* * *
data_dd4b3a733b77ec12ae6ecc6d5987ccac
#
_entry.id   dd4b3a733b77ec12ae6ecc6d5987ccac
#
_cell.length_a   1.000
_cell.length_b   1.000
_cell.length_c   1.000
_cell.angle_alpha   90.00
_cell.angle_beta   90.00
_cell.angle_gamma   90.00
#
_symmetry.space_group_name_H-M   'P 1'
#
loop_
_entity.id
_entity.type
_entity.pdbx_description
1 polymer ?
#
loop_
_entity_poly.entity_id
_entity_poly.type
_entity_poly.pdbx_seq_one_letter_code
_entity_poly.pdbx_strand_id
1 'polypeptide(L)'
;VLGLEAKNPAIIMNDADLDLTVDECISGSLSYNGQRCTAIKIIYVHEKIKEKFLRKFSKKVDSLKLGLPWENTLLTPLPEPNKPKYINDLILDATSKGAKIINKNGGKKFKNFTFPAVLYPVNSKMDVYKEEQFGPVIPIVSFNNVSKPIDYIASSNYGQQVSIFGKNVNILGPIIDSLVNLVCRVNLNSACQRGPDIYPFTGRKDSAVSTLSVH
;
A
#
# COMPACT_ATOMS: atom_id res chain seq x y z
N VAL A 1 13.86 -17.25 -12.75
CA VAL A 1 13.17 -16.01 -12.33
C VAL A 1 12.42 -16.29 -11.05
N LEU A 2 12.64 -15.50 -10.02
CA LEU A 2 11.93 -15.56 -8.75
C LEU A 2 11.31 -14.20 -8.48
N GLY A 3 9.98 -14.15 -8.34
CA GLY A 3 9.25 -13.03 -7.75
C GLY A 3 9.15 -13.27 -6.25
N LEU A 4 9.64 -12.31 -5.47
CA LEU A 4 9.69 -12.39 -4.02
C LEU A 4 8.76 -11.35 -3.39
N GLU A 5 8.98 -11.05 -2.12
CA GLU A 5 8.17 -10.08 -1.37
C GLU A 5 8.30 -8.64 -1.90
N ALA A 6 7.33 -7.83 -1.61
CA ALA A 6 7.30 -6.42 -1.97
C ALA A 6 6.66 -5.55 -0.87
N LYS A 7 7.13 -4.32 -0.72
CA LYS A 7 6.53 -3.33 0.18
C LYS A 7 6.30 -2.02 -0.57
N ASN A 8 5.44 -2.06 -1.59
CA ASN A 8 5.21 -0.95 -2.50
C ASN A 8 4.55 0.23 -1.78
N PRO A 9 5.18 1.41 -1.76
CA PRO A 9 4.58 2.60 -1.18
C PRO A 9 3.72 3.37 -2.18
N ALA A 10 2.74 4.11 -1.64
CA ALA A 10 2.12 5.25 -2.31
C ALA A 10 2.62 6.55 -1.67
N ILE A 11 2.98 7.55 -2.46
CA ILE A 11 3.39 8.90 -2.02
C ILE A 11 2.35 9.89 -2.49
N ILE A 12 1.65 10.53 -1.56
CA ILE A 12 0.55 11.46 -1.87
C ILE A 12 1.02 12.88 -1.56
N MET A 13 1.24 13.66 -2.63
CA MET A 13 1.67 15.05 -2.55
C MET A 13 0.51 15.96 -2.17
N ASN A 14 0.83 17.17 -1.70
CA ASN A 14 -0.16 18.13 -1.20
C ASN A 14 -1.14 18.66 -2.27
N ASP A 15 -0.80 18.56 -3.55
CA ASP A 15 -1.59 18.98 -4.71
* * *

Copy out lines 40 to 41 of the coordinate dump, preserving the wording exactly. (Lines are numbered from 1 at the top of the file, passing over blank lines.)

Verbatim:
N LEU A 4 9.64 -12.31 -5.47
CA LEU A 4 9.69 -12.39 -4.02